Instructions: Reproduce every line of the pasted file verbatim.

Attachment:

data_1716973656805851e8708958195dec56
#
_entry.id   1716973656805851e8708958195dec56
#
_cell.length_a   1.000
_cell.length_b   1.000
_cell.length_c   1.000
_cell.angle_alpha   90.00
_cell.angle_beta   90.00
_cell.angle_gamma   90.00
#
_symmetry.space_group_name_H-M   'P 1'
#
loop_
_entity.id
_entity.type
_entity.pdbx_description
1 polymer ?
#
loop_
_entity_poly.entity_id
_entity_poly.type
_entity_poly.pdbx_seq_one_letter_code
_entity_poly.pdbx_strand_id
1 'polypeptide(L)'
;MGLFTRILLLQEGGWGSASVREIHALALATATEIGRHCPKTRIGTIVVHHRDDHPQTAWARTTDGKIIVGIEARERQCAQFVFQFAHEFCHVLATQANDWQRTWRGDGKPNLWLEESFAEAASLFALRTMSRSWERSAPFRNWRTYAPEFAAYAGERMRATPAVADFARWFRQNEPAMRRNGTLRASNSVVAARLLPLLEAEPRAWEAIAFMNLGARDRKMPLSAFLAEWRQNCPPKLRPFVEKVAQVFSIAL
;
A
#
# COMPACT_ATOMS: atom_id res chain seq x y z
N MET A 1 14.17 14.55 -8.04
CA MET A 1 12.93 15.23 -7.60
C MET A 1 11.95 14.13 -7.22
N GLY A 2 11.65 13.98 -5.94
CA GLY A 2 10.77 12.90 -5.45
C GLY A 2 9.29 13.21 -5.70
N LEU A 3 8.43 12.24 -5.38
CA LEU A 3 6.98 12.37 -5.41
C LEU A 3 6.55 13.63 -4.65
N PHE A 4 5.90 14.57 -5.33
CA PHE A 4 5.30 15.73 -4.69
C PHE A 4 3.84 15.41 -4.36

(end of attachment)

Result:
data_1716973656805851e8708958195dec56
#
_entry.id   1716973656805851e8708958195dec56
#
_cell.length_a   1.000
_cell.length_b   1.000
_cell.length_c   1.000
_cell.angle_alpha   90.00
_cell.angle_beta   90.00
_cell.angle_gamma   90.00
#
_symmetry.space_group_name_H-M   'P 1'
#
loop_
_entity.id
_entity.type
_entity.pdbx_description
1 polymer ?
#
loop_
_entity_poly.entity_id
_entity_poly.type
_entity_poly.pdbx_seq_one_letter_code
_entity_poly.pdbx_strand_id
1 'polypeptide(L)'
;MGLFTRILLLQEGGWGSASVREIHALALATATEIGRHCPKTRIGTIVVHHRDDHPQTAWARTTDGKIIVGIEARERQCAQFVFQFAHEFCHVLATQANDWQRTWRGDGKPNLWLEESFAEAASLFALRTMSRSWERSAPFRNWRTYAPEFAAYAGERMRATPAVADFARWFRQNEPAMRRNGTLRASNSVVAARLLPLLEAEPRAWEAIAFMNLGARDRKMPLSAFLAEWRQNCPPKLRPFVEKVAQVFSIAL
;
A
#
# COMPACT_ATOMS: atom_id res chain seq x y z
N MET A 1 14.17 14.55 -8.04
CA MET A 1 12.93 15.23 -7.60
C MET A 1 11.95 14.13 -7.22
N GLY A 2 11.65 13.98 -5.94
CA GLY A 2 10.77 12.90 -5.45
C GLY A 2 9.29 13.21 -5.70
N LEU A 3 8.43 12.24 -5.38
CA LEU A 3 6.98 12.37 -5.41
C LEU A 3 6.55 13.63 -4.65
N PHE A 4 5.90 14.57 -5.33
CA PHE A 4 5.30 15.73 -4.69
C PHE A 4 3.84 15.41 -4.36